I came across this tweet from Craig Hockenberry:
Again, discussion is the key point here. I’d like to see more backend folks talking about what they need from Swift.
Since I’ve been predominantly a backend developer for the last several years, and I’d really like to start writing web services in Swift, I figured I’d chime in.
This one is obvious, but still needs saying. It’s basically impossible to write a web service in Swift today because there are no frameworks to enable it. I’d argue that for a language to be a good fit for building web services, it needs at a minimum:
- A comprehensive standard library
- An efficient IO framework (for HTTP, memcache, redis, etc.)
- Database drivers
Swift 2.2 has none of these. Swift 3 should have the standard library part covered with Foundation and libdispatch being ported to Linux. However, the other items on the list will likely not be solved anytime soon.
There are several projects that are attempting to solve the IO problem, but this isn’t a simple problem. Take a look at Netty if you want to understand how hard it is to get this right.
I haven’t yet seen any significant efforts to solve the database problem - if you have, I’d love to hear about it (SQLite does not count).
Bottom line is, I think it’s still way too early, and we need to give it more time to see what shakes out.
There are a couple of language features that I can think of that would make writing web services in Swift a lot nicer.
The first, is built in support for concurrency and parallelism. This is absolutely critical for web services (much more so than for iOS/Mac apps). libdispatch is really nice, but we can do better. Something like C#’s async/await would significantly change (for the better) how concurrent code is written.
The second is annotations, combined with reflection. Java’s implementation is useful, but I believe C#’s version is better. I haven’t thought about this very much, but I think Swift could do even better with this concept. Annotations, combined with something like ServiceLoader, annotation processors, and reflection enable some really cool things. It might be possible to do this in Swift already, but if it is, I don’t know how.
There are definitely a lot of things that you can’t do in Swift today that languages like Python and Ruby allow (and frameworks like Flask, Django, and Rails use). I’m not going to get into the static vs dynamic debate, but I can tell you that it is entirely possible to have a great experience building large scale web services without most of those abilities. Even if you’re not willing to take my word for it, Twitter, Netflix, Google, Apple, LinkedIn, etc. have built superb web services on the JVM, in Java and Scala, which do not support a lot of dynamic features that Python and Ruby do.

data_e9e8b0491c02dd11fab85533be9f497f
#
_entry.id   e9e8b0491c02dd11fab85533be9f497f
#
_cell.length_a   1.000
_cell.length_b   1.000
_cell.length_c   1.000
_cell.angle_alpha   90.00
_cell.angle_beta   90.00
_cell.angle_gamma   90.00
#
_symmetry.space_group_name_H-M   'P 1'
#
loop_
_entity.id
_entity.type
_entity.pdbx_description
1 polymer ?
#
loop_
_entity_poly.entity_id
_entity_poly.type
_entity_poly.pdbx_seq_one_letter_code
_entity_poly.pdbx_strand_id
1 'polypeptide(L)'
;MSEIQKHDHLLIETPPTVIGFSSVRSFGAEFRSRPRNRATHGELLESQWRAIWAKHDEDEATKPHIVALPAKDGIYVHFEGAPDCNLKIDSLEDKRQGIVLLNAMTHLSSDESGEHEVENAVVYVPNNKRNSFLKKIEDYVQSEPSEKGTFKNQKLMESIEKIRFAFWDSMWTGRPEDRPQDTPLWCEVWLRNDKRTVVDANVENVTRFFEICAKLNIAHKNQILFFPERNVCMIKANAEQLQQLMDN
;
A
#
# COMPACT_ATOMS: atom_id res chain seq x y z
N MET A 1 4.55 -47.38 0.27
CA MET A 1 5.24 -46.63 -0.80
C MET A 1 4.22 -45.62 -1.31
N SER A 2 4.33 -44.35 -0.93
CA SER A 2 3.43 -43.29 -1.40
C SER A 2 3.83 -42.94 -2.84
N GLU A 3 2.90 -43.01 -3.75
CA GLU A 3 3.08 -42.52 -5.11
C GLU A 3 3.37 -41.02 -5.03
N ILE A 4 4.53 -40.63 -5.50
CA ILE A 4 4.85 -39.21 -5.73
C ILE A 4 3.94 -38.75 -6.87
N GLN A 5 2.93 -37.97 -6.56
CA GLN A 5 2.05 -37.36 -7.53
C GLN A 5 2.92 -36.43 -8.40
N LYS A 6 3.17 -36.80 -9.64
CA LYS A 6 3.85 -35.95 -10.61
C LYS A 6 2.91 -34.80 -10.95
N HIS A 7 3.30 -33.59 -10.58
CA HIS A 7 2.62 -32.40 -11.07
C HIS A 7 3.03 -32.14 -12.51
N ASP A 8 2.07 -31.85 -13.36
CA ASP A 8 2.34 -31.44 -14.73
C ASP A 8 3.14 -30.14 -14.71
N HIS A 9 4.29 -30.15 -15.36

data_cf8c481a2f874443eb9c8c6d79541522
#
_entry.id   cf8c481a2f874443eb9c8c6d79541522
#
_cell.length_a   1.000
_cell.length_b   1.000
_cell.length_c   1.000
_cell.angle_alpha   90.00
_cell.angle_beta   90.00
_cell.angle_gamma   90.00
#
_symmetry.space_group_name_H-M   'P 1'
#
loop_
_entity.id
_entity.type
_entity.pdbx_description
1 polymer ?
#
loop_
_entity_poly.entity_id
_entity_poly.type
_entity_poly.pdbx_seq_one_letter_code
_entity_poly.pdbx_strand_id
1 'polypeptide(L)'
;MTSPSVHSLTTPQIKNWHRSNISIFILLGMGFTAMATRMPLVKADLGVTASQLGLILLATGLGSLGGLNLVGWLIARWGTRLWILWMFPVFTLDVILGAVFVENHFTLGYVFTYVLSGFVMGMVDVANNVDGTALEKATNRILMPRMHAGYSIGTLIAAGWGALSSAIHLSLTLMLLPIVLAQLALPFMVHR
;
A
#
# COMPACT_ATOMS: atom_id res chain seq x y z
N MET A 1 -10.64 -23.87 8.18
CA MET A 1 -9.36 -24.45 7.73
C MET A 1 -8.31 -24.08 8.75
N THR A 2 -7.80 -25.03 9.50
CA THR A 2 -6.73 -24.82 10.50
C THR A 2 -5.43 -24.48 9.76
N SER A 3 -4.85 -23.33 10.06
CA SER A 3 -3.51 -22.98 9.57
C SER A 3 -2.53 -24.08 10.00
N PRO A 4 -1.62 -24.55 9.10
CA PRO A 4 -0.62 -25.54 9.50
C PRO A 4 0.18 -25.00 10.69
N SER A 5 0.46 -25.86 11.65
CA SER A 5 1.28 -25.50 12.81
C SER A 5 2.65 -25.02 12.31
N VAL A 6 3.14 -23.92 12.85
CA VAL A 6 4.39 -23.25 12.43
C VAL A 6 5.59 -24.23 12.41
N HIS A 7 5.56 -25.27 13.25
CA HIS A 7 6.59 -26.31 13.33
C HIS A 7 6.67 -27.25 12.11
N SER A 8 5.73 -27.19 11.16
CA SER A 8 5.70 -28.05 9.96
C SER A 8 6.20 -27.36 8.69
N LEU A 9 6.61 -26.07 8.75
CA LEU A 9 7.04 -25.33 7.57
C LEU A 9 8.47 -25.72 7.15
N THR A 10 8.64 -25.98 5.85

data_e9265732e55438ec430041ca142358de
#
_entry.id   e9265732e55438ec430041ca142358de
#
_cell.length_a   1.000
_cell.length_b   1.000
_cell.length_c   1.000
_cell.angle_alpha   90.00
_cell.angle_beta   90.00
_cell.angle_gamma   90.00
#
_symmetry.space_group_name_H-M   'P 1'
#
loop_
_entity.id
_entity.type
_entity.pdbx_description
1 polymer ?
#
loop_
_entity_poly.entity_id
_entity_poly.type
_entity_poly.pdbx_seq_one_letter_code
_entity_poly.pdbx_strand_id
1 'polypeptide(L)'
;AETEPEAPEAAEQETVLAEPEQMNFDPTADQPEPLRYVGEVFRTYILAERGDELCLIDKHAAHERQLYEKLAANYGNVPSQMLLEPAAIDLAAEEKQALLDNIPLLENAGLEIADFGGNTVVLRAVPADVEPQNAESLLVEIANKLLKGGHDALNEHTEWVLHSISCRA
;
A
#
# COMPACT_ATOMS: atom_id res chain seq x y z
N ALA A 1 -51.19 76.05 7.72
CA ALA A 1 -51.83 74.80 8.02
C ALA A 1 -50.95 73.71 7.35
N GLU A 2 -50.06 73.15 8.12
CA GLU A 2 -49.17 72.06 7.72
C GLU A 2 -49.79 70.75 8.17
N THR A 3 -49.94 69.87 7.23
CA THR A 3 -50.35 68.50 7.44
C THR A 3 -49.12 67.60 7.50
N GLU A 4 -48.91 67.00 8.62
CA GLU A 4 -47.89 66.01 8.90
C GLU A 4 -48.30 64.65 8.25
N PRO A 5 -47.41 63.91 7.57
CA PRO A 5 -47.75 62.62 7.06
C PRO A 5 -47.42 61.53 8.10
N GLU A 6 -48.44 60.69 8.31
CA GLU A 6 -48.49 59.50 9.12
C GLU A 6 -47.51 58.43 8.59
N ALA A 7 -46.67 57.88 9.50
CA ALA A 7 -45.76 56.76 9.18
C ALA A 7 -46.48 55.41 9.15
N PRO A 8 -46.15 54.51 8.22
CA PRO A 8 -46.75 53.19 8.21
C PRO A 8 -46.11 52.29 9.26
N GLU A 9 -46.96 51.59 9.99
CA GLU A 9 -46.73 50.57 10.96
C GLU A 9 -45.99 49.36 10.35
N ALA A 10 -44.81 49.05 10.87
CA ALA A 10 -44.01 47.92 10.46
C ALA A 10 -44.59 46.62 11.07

Swift is currently lacking a proper build and dependency management system. No build system is without problems, but gradle is orders of magnitude better that what Swift offers now 1. Fortunately, it looks like SwiftPM is on the right track to deal with this, though.
There’s an important question here of why anyone would want to write a back end in Swift given the plethora of options available in other languages. The obvious answer is sharing code, and the argument for being able to switch between server and client development easily. I don’t really buy either of these answers (I’ll get into why another time).
I do however think Swift has one huge differentiator from all the other popular languages used to build web services: ARC. Just about every other language that is used to build web services is garbage collected. Garbage collection is one of the main reasons why these languages got so popular in the first place. However, it comes with a huge downside. If you run into a memory problem with a garbage collected language, you’re in deep trouble. It is extremely hard to figure out if you have a memory leak (you’re hanging on to references longer than you need to), a garbage problem (you’re creating and destroying too many objects), or a garbage collector problem (you’re using the wrong GC algorithm, or using suboptimal parameters for the GC algorithm). This isn’t to say that figuring out memory problems is easy with ARC, but it is easier. Swift, and Rust are in a unique place because they guarantee memory safety, without garbage collection. This is a huge win, in my opinion. Netty, for instance, goes to ridiculous lengths to work around JVM garbage collection.
Swift is already very close to being a great language to write server code in. It just needs a bit of time to mature, and for stable frameworks to get written. I’m optimistic about the future of Swift on the server, and can’t wait for that future to arrive.
This is a handy interview question. If you ask someone for a build system they think is great, and they give you an answer, you know they haven’t really used it 😀. ↩